- potential of event S006 to become a plant pest;
- potential impact of event S006 or its' gene products on non-target species, including humans; and
- potential impact of event S006 on biodiversity.
The Animal Feed Division of the Animal Health Directorate, CFIA, has also reviewed the above information with respect to the assessment criteria for determining the safety and efficacy of livestock feed, as described in Directive 95-03 (Dir95-03), entitled "Guidelines for the Assessment of Novel Feeds: Plant Sources". The Animal Feed Division has considered the:
- potential impact of event S006 on livestock nutrition; and
- potential impact of event S006 on livestock and workers/by-standers.
III. Description of the Novel Traits
1. Development Method
A mutation in the Als1 gene was produced by chemical mutagenesis of seed from the conventional canola quality B. juncea variety Arid. Whole plant selection procedures for herbicide tolerance were used (seedlings were sprayed with imidazolinone herbicides; only tolerant plants lived and were used in the following breeding generations). Separately, the modified Als3 gene was introduced into B. juncea from the commercial imidazolinone tolerant Clearfield® B. napus variety 45A71 by interspecific crossing followed by backcrossing to conventional B. juncea. Event S006 is derived from a cross between the two modified lines to combine the two mutations into a single line.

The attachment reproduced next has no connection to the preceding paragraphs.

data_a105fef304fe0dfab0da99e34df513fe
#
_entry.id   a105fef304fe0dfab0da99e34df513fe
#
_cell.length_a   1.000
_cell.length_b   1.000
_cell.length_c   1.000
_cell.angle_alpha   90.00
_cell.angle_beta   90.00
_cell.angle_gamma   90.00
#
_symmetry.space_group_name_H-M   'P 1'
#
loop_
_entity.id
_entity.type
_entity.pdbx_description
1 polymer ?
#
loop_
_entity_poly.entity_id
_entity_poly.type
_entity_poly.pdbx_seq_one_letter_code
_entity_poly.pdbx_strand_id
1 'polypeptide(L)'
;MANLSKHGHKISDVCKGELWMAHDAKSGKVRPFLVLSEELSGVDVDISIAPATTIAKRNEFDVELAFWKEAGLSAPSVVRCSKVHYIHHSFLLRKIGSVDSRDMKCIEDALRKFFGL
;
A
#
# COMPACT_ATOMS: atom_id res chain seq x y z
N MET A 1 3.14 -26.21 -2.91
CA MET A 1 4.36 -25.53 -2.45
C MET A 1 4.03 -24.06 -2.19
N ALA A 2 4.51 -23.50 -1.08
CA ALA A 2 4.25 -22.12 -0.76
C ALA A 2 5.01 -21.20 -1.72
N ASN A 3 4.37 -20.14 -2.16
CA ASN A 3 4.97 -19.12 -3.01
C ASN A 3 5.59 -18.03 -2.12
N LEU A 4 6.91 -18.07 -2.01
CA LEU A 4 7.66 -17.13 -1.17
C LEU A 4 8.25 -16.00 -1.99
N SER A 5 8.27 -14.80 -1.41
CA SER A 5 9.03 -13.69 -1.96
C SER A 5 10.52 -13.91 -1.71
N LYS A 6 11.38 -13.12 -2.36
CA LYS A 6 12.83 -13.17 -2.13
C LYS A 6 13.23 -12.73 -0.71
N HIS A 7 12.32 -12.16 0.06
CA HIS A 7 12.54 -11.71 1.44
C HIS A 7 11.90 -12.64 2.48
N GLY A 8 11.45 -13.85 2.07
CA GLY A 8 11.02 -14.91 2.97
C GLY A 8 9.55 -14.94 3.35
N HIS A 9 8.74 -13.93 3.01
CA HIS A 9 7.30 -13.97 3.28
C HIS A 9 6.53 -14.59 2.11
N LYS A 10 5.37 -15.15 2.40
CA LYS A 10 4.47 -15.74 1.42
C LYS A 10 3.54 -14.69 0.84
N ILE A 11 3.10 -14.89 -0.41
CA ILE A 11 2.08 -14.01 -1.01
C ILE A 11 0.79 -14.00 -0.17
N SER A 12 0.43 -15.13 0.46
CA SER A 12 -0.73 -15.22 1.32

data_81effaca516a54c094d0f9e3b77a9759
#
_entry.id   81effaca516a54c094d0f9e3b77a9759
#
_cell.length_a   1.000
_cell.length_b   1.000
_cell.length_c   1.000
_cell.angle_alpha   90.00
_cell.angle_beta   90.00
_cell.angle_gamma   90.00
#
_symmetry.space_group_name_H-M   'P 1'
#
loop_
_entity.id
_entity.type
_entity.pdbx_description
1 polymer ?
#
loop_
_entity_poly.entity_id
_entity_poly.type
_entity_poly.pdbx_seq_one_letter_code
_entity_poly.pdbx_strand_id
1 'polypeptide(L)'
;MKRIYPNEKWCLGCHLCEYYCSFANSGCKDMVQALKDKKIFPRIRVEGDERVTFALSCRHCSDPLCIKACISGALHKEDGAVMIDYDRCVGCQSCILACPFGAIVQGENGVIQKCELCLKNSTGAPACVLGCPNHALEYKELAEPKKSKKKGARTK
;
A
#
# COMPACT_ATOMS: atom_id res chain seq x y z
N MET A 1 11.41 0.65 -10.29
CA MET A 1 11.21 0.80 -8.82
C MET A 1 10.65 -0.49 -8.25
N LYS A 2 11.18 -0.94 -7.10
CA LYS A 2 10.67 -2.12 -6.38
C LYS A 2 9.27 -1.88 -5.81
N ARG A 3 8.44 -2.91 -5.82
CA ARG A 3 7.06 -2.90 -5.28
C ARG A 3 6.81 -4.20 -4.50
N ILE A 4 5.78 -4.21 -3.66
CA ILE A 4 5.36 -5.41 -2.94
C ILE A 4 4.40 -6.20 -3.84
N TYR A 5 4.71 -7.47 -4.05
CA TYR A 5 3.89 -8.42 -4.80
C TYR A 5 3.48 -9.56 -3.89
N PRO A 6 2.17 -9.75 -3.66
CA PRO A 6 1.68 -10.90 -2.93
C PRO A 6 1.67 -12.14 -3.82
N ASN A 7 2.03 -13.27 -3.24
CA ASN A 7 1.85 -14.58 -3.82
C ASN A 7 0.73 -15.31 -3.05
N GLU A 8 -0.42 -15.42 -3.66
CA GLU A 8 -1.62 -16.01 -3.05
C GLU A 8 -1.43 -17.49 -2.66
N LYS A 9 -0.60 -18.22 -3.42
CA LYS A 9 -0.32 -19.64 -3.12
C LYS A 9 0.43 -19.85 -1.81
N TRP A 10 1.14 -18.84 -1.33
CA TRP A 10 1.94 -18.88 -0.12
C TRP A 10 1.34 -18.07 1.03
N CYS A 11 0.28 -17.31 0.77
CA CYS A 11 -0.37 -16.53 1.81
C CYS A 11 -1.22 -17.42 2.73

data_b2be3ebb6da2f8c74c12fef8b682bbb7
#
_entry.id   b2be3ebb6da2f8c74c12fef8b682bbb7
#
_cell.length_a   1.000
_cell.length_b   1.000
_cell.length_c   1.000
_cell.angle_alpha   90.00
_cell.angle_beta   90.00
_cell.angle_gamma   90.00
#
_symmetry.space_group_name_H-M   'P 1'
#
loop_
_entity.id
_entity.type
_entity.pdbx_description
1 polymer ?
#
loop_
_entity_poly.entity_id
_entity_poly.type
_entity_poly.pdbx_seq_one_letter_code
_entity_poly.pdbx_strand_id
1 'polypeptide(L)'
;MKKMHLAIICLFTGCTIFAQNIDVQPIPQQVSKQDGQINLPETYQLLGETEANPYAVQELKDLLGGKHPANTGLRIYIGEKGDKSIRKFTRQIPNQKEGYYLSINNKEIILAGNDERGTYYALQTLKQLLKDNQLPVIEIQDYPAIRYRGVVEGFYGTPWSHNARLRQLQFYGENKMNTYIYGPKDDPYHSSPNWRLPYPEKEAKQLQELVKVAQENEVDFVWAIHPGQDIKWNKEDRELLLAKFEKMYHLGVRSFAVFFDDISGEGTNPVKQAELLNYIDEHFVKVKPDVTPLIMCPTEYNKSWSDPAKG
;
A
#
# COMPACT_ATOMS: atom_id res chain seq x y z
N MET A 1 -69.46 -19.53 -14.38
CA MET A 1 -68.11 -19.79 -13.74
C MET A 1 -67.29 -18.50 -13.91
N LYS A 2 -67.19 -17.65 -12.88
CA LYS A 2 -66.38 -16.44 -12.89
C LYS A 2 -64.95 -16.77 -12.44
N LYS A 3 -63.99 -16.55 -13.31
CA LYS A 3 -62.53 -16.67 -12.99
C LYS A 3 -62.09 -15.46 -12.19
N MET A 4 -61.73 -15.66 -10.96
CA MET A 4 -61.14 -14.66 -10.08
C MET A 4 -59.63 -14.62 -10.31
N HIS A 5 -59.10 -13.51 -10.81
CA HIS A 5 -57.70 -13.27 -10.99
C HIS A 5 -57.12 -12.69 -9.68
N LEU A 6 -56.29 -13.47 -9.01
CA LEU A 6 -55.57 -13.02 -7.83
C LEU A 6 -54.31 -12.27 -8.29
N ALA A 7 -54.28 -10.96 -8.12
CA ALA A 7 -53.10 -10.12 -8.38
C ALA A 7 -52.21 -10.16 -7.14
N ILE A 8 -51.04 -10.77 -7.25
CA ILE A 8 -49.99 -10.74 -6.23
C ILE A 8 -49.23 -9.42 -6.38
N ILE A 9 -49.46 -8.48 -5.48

2. Imidazolinone Tolerance
Imidazolinone herbicides are active against the enzyme acetohydroxyacid synthase (AHAS), also known as acetolactate synthase (ALS). AHAS is an enzyme found in bacteria, certain other micro-organisms and plants. This enzyme catalyses the first step in the biosynthesis of the essential branched chain amino acids isoleucine, leucine and valine. Herbicide-induced AHAS inhibition results in a lethal decrease in protein synthesis. Unmodified B. juncea is not tolerant to imidazolinone herbicides.
The introduced single nucleotide mutations in the Als1 and Als3 genes result in single amino acid substitutions in the AHAS1 and AHAS3 enzymes respectively. These single amino acid substitutions alter the binding site for imidazolinone herbicides, resulting in the imidazolinone tolerant phenotype of B. juncea lines containing either or both mutations. One of the introduced single nucleotide substitutions will also confer some tolerance to sulfonylurea herbicides, although this tolerance is not strong enough to confer protection in B. juncea to commercial rates of non-imidazolinone group 2 herbicides.
The novel imidazolinone tolerance is under the control of the native Als1 and Als3 promoters and is believed to be constitutively expressed. Sequence information for the modified Als genes in event S006 was submitted.
The tolerance to imidazolinone was demonstrated by comparison of the activity of the AHAS enzyme extracted from S006 B. juncea plants to that of conventional type B. juncea plants. In the absence of the herbicide, the AHAS enzyme activity was similar, but when imidazolinone herbicide was added to the assay, the enzyme activity of the conventional plants was inhibited much more than enzyme from the S006 plants.